That said, the point I wish to make and make with some emphasis is that the analogy between a university and a business corporation must not be pressed too far. Having regard to the nature of its mission, a university cannot be treated like a business in the full sense. There are no profits to be made and students cannot be treated as units of production. The fruits of a university are in many respects intangible, and cannot be measured in monetary or materialistic terms. One cannot and should not try to put a dollar tag on the expansion of the frontiers of knowledge and the nurturing of the human mind and spirit.
In the Hong Kong context, conflicting views have been expressed on the costs of tertiary education. Some maintain that they are too high when compared with overseas institutions whilst others argue that they are not. It may be that this debate to be meaningful must take into account the level of costs in Hong Kong generally.
Following a period of rapid and unprecedented expansion in tertiary education in the early 1990's, we are now in a period of consolidation when efforts must centre on the maintenance and improvement of quality. The expansion took place in rosier economic times when public finances were in a buoyant state. Now that we are facing leaner times, it is understandable that there should be greater stringency in funding.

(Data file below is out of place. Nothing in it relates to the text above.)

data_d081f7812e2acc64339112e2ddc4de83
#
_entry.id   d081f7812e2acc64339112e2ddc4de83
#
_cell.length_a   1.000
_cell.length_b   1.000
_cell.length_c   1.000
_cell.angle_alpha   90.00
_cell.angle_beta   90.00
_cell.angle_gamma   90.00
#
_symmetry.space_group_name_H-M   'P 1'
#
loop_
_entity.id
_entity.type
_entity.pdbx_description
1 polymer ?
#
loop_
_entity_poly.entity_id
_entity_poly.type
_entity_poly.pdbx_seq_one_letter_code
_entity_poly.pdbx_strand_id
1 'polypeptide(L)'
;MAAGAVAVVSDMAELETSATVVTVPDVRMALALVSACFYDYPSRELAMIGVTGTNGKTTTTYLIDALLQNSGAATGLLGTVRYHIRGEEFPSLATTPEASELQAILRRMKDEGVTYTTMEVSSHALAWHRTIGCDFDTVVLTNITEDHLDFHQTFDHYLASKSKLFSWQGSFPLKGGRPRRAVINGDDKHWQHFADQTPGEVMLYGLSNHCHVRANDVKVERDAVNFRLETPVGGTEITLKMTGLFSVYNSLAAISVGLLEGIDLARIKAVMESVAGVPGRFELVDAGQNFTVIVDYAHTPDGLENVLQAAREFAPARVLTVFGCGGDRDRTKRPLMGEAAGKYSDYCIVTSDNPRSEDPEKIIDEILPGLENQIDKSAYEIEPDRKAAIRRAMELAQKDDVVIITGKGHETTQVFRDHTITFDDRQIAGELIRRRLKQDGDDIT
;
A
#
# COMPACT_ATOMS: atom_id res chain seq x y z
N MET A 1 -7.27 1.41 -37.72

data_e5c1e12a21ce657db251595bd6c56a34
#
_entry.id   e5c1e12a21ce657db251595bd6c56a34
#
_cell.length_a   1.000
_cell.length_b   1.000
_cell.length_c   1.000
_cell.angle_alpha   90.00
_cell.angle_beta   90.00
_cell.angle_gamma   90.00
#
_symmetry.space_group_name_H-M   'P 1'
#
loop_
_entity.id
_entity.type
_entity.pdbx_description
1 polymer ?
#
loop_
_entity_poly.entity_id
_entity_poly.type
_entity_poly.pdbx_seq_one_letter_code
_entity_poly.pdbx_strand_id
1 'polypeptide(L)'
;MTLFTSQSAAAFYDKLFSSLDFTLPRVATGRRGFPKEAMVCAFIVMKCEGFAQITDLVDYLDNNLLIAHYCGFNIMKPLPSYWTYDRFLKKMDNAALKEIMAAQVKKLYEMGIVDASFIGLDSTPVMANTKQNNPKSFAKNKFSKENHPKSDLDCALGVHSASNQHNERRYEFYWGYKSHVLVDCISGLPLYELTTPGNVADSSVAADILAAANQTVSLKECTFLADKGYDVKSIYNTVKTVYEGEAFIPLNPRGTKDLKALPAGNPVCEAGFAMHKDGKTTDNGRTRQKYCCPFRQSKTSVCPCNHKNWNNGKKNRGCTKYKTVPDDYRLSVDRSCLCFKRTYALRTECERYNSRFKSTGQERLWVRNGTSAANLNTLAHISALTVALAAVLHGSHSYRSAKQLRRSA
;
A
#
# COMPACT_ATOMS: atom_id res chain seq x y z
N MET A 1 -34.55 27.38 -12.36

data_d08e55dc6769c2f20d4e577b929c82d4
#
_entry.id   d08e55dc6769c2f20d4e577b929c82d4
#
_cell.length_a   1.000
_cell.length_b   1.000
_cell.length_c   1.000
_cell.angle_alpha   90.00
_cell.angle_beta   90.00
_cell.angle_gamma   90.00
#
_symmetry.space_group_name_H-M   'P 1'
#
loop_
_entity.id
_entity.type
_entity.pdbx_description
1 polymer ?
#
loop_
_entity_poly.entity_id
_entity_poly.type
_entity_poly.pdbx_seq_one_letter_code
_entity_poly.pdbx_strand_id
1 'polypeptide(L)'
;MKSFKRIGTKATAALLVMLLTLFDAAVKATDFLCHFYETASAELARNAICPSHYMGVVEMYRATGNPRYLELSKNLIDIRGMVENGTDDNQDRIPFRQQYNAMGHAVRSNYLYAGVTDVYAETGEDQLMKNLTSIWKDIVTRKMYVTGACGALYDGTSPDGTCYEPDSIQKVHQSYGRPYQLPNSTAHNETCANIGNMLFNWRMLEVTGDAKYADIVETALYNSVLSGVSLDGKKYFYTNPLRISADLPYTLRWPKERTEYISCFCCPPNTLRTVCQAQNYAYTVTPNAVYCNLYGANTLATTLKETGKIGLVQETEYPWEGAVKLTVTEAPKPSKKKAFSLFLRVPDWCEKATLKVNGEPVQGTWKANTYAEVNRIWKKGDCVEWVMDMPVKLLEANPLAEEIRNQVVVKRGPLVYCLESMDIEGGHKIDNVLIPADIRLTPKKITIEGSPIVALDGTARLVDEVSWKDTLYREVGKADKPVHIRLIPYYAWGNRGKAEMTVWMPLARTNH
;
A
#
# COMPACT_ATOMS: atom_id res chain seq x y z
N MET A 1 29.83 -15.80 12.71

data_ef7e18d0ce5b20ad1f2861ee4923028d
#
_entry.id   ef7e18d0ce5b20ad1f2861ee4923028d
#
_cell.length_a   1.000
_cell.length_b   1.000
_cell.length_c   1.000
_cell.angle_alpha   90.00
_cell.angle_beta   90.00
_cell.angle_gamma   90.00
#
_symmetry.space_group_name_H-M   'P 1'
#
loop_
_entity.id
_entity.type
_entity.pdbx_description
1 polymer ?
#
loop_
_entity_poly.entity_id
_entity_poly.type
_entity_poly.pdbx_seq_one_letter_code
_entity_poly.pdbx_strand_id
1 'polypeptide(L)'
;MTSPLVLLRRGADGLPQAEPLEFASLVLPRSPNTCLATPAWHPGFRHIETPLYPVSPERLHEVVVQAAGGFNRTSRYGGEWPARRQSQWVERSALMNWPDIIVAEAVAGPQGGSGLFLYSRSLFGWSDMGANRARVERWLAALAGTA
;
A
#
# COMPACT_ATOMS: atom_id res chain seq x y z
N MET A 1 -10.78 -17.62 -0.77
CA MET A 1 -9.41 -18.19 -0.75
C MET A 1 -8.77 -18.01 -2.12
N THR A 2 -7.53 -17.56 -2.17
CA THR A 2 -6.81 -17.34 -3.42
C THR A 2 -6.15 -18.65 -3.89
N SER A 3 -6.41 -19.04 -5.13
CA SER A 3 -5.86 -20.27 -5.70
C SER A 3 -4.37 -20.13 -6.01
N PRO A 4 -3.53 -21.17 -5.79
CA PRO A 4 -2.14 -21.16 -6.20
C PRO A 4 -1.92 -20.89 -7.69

All over the world, reduction in tertiary education funding gives rise to controversy. The process for the institutions can be a painful one and would put to the test the institutions' management capability. However, reduction may depending on the circumstances be justified.
But the aim must only be to cut out such fat if any as there is in the system. One must not get to and damage the bone. It must be borne in mind that it may not be easy to judge how close one is to the bone. This is a delicate matter that requires cautious judgment.
In a period of consolidation, one often hears murmurs of mergers. It is doubtful whether successful mergers could ever be forced. They could only succeed when based on strong common bonds and interests. With a number of tertiary institutions, the community does have the benefit of diversity. It would not be in the community's interests if all our tertiary institutions aim to be the same type of institution playing the same role. The various institutions have different and complementary roles to make up the whole fabric of the tertiary education sector.